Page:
The University of Maryland’s MaryPIRG chapter has gathered more than 600 photo petitions in support of the Pell Grant program as part of its campaign to make college education more affordable.

The organization’s higher education campaign is focusing on two key issues: advocating to prevent further cuts to the Pell Grant program — which gives government funds to students to pay for college — and proposing a grant the campus administration would implement for professors to make open-source textbooks.

The U.S. Senate approved a spending bill last month that cuts the Pell Grant program’s reserve funds by $2.6 billion under pressure from President Trump, who’s pushing to increase defense spending and reduce the U.S. Education Department’s budget.

MaryPIRG has been tabling this semester to gather student photo petitions, which it plans to tweet in the form of a collage to Maryland’s U.S. senators with #PellRaiser starting on Monday.

[Read more: Four UMD student groups are creating surveys to guide textbook affordability solutions]

“We as students on this campus care about Pell [Grants], and that should be on their radar and they should take that into consideration when going about making changes,” said Lauren Rather, the campaign coordinator.

The organization also plans to make a video with Pell Grant recipients, who will explain what their education and grants mean to them.

Gaurav Dahal, the campaign’s tabling coordinator, said a lot of students have been responsive to the group. MaryPIRG has tabled some eight or nine times for this issue this semester, and it has collected about 60 to 75 petitions a week, he added.

“A lot of students depend on this, so having it being stripped away or not a lot of people getting it is a big issue,” said Dahal, a sophomore chemistry major. “Even if you aren’t directly affected by it, you’ll still be affected by it through your peers.”

In the 2016-17 academic year, 7.1 million students received a Pell Grant, and there were $26.6 billion in expenditures, according to the U.S. Education Department.

Almost two-thirds of African-American and half of Latino undergraduates get support from the Pell Grant program, according to the Education Trust.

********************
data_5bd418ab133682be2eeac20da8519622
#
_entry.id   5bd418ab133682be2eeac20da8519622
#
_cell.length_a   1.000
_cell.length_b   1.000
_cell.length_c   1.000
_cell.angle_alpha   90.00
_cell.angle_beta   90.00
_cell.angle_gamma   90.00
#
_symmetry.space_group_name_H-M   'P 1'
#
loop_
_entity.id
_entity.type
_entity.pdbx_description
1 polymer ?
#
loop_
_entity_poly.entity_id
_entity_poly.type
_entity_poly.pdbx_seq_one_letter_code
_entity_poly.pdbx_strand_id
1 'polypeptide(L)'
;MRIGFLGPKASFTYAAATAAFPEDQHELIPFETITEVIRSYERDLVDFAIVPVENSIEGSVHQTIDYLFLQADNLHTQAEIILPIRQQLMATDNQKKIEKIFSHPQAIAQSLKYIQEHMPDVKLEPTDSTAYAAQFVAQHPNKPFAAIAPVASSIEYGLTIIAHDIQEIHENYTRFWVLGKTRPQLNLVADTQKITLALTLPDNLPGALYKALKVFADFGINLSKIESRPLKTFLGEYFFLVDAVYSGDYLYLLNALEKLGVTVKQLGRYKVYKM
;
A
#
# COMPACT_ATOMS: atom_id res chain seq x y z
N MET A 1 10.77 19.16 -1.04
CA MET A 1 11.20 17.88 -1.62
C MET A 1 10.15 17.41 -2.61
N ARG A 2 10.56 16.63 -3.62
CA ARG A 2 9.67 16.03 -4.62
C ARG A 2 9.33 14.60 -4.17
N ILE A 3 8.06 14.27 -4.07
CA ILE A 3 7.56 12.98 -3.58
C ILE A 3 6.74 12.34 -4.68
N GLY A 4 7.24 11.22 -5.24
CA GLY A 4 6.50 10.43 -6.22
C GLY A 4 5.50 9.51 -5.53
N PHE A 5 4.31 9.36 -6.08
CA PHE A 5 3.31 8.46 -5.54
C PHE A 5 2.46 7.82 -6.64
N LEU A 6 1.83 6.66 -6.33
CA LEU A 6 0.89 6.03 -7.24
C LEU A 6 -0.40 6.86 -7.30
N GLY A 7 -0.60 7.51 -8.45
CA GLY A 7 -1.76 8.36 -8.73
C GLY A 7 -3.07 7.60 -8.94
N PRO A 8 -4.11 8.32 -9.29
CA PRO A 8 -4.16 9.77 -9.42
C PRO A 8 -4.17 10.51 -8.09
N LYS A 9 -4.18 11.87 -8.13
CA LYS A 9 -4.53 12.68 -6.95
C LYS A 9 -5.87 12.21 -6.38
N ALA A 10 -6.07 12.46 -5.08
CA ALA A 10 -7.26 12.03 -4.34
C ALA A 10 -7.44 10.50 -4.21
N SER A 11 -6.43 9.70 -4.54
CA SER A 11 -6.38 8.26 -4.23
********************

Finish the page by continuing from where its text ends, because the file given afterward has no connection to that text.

Dahal said he relies on a Pell Grant for his own education. Without it, he may not be able to go to school, or he would have to find a part-time job, which could potentially hurt his academic career.

“If anything happens to that, I might not go to school, or I’ll have to start working just to fund my college,” Dahal said. “I don’t have to work while I’m studying. I can focus all my time on college, rather than finding a way to fund my [education.] It allows me to focus more on my studies rather than other stuff.”

[Read more: A $100,000 grant would help the University System of Maryland promote open-source textbooks]

The group has also been making progress on its textbook affordability campaign this semester to combat expensive books, said Rather, a junior psychology major.

“Some students even abstain from buying textbooks because they can’t afford it, which can set them back in their classes,” Rather said.

MaryPIRG members are focusing on gathering professors’ support of open-source textbooks. They hope to issue a proposal for a grant that would incentivize professors to create their own free open-source textbooks for students to use, Rather said.

MaryPIRG and other student groups, including the Residence Hall Association, the Graduate Student Government and the Student Government Association, also teamed up last semester with the goal of releasing faculty and student surveys to shape their investigations and solutions in increasing textbook affordability.

The Maryland General Assembly also passed a bill in April that would provide a $100,000 grant to the University System of Maryland’s William E. Kirwan Center for Academic Innovation to support using more open-source materials.

To assess professor support, Rather said, the members plan to send out a survey next semester after forming a database of professors’ emails this fall.

The members say many professors have seemed supportive in preliminary talks.

“Pretty much every professor I’ve met with has said they would support open-source textbooks and students,” said Adam Karbeling, a junior English and government and politics major. “A lot of people empathize with the issue because everybody here is directly impacted by textbook prices.”